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Opinion

Iraq: In Need of Legitimacy

Timothy Bancroft-Hinchey, Pravda (leftist, online), Moscow, Russia, May 13, 2005

A U.S. soldider secures the site of a suicide car bomb explosion

A U.S. soldider secures the site of a suicide car bomb explosion in west of Baghdad earlier this week. (Photo: Ali Al-Saadi / AFP-Getty Images)

In the last few days, around five hundred people have lost their lives in Iraq in car bombings as the Iraqi resistance continues to unleash an orgy of violence as a response to the United States-led invasion and the formation of the first post-Saddam Iraqi government.

Are these terrorist attacks against the legitimate government of Iraq or are these the actions of freedom fighters against what they perceive as a government placed by pro-western Shiite and Kurdish groups, waiting in the wings to get revenge for years of Sunni-led dominance under Saddam Hussein?

Probably, neither. Given that the majority of the Iraqi people want to get on with their lives, finding a job to put food on the table and create a brighter tomorrow for their children, the political element is relevant only for those actively involved in the fighting. However, to talk of a legitimate and legitimized government is to ignore the fact that in general terms, the Sunni population did not back the new government. How legitimate is a government elected by two sides of a triangle?

The Way Out of the Impasse

The American-led security forces are learning the hard way that the squeaky-clean Iraq package presented by Messrs. Bush, Cheney and Rumsfeld — that there would be a quick war with low casualties and the Iraqi people would rise up with open arms, welcoming the troops who could then go home as heroes — has unfortunately and predictably not happened. One has only to read this column six months before the attack was launched to see how predictable the outcome was.

A small part of the population in percentage terms but large enough to cause serious security problems, backed by a large number of foreign mercenaries, has decided to make a stand against the U.S.A. and its allies in Iraq, because it was in Iraq that Washington took one step too far. Iraq is George Bush’s point of incompetence, under Peter’s principle (which states that a man will rise until he reaches the point of his downfall or stagnation).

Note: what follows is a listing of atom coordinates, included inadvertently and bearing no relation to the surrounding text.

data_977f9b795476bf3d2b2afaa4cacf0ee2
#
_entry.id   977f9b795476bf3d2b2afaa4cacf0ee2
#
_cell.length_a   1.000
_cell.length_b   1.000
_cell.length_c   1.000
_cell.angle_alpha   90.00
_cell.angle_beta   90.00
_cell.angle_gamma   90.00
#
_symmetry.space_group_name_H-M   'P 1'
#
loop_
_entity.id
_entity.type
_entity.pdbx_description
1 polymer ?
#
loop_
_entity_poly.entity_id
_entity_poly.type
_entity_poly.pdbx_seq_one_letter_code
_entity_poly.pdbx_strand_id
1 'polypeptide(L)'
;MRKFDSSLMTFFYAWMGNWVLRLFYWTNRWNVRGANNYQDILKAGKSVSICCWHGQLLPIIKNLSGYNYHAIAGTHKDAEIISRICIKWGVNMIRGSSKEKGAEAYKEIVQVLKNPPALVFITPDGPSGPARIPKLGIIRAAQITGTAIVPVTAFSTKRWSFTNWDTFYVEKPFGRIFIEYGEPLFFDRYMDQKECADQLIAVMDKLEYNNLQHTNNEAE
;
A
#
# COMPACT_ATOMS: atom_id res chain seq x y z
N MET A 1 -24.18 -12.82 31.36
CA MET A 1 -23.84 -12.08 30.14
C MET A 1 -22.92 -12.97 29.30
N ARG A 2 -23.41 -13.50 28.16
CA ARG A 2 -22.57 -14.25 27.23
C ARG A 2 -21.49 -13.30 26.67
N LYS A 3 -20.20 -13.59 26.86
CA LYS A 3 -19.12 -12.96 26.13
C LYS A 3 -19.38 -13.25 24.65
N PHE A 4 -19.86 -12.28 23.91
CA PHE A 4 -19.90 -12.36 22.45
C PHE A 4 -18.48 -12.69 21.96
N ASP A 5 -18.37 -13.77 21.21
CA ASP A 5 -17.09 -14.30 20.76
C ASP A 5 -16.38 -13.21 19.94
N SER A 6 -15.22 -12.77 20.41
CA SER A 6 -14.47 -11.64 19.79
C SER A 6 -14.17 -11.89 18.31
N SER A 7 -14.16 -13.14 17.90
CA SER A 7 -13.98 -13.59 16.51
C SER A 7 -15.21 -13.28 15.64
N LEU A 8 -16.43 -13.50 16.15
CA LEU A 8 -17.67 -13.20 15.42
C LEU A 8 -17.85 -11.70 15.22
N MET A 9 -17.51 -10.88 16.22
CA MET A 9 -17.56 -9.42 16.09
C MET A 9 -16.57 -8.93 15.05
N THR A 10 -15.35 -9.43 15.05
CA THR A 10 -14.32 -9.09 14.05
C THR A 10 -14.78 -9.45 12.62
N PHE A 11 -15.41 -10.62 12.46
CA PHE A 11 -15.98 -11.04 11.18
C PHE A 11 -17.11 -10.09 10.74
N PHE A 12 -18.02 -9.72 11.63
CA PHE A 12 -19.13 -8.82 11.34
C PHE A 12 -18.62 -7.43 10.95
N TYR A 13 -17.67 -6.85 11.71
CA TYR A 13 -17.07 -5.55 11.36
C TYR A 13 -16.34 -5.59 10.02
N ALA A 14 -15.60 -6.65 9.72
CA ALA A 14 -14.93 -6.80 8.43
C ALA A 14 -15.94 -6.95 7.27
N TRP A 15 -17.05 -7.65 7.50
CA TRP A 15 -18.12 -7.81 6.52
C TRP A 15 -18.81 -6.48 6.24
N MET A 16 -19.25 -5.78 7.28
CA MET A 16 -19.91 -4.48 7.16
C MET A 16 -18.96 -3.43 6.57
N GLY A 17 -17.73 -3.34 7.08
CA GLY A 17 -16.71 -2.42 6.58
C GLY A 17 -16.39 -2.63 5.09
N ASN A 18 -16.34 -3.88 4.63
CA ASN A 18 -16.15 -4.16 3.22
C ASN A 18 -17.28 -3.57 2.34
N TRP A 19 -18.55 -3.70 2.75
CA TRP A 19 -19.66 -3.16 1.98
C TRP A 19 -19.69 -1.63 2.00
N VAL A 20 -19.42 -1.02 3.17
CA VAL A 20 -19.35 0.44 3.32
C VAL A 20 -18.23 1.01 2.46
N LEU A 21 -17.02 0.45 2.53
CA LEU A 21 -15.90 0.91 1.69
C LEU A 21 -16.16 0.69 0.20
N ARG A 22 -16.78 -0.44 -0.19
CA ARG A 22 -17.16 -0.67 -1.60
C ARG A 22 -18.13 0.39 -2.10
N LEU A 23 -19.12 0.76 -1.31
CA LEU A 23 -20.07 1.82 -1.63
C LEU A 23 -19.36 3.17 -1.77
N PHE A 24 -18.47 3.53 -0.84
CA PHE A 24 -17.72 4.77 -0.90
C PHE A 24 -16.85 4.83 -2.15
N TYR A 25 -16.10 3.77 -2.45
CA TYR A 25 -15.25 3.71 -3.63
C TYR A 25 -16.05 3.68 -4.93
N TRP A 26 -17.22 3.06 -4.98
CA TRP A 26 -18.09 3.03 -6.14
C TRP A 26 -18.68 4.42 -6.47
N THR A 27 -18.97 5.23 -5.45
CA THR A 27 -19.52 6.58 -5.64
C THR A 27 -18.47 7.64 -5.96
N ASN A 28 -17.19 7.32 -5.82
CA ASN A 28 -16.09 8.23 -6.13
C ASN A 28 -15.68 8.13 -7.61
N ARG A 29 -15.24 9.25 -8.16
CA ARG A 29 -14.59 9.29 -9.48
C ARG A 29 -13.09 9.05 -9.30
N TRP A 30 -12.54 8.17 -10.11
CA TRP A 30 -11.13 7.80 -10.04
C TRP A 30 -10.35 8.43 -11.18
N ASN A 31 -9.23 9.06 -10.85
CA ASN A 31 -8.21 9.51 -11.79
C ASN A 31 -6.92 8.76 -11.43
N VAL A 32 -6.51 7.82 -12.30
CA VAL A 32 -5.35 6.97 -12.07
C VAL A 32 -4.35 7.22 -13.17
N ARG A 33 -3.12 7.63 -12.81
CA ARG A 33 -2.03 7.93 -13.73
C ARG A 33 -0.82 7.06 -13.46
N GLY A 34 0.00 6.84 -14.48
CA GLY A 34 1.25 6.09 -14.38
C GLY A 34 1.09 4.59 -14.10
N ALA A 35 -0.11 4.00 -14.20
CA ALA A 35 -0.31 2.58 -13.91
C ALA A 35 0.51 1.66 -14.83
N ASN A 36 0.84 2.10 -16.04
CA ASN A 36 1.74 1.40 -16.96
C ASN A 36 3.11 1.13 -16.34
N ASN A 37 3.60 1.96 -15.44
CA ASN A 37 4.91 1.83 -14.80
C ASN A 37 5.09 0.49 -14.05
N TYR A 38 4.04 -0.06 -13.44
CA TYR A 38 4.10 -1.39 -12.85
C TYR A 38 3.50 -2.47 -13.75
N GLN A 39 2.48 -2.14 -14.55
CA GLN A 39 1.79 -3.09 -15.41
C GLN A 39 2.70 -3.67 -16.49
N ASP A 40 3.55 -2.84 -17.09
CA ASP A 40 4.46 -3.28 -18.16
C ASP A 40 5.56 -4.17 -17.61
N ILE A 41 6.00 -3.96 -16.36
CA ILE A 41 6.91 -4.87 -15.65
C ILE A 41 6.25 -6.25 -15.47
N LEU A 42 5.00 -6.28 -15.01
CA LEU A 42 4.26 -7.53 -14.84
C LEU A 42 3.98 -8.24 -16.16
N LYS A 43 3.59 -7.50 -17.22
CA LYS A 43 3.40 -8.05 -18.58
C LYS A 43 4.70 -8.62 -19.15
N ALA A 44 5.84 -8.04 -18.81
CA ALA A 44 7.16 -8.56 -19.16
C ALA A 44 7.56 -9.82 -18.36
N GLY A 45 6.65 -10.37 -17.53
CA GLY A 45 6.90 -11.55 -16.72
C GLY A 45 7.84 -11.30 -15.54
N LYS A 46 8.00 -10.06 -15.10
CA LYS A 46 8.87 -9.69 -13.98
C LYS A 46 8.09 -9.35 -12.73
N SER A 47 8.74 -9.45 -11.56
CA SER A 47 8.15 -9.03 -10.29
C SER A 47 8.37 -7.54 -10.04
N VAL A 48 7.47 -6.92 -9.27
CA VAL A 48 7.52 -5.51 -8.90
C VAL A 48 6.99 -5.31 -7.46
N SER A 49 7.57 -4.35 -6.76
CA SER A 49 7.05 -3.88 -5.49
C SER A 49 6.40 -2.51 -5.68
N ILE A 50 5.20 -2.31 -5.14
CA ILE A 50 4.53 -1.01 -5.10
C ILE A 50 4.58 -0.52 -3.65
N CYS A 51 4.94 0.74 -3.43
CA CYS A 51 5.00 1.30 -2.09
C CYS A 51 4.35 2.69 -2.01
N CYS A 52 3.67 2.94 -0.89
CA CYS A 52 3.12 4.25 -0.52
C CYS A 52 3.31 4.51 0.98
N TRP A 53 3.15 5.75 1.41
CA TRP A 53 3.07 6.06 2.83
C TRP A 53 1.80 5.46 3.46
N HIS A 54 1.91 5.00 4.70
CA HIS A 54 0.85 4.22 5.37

The campaign was poorly planned, fraught with arrogance and under-estimation, abominably carried out in military and humanitarian terms and to cap it all, ended in cases of torture and disrespect for human life, while the Geneva Convention was broken on several occasions. Hardly a feather in the cap for George Bush.

As in all situations in which the loss of human life heavily outweighs any acceptable equations in terms of paybacks, there has to be a way forward. Reinstating Saddam Hussein as President is no longer a possibility, because the equilibrium which held him in power has been destroyed.

Now the situation is as chaotic as it was when violence saw Saddam Hussein sweep to power, to be backed by Washington as the stabilizing force in the region. American military presence is only going to fan the flames of hatred and since the U.S. troops and the security forces they back are so evidently incapable of maintaining law and order (500 deaths in a few days is totally unacceptable by any standards), the sensible thing would be to leave as soon as possible, saving the lives of the U.S. troops who found themselves in the nightmare of politically instigated battles and saving the lives of the peaceful and innocent Iraqi citizens going about their business.

The question is, how to continue to support the Iraqi security forces and government, the members of which become targets for assassination the moment they take office? A process of open dialogue with the United Nations and with the Arab League might be a start, finding a way to persuade those who are backing the Resistance to lay down their weapons, now that the Americans have gone.

Any other solution would appear, at this moment at least, doomed to failure.

Illegal Act of War Justifies Acts of Terrorism

It is a fitting epitaph for George Bush’s foreign policy that he came to Iraq on the crest of a wave of lies about Baghdad supporting international terrorism and promptly created the conditions for a sea of terrorists to pour in over the borders.

George Bush put international terrorism on the map of Iraq. By attacking the country illegally (and he knew this, because if the second resolution was not necessary in the U.N. Security Council, why did Washington try so hard to get it?), George Bush gives every terrorist everywhere in the world the perfect excuse for violence: what is the difference, after all, between an American citizen being murdered by an Arab flying a civilian aircraft into a building and an Arab civilian being murdered by an American pilot who decided to blast his residential area with cluster bombs?

Originally published May 12, 2005.

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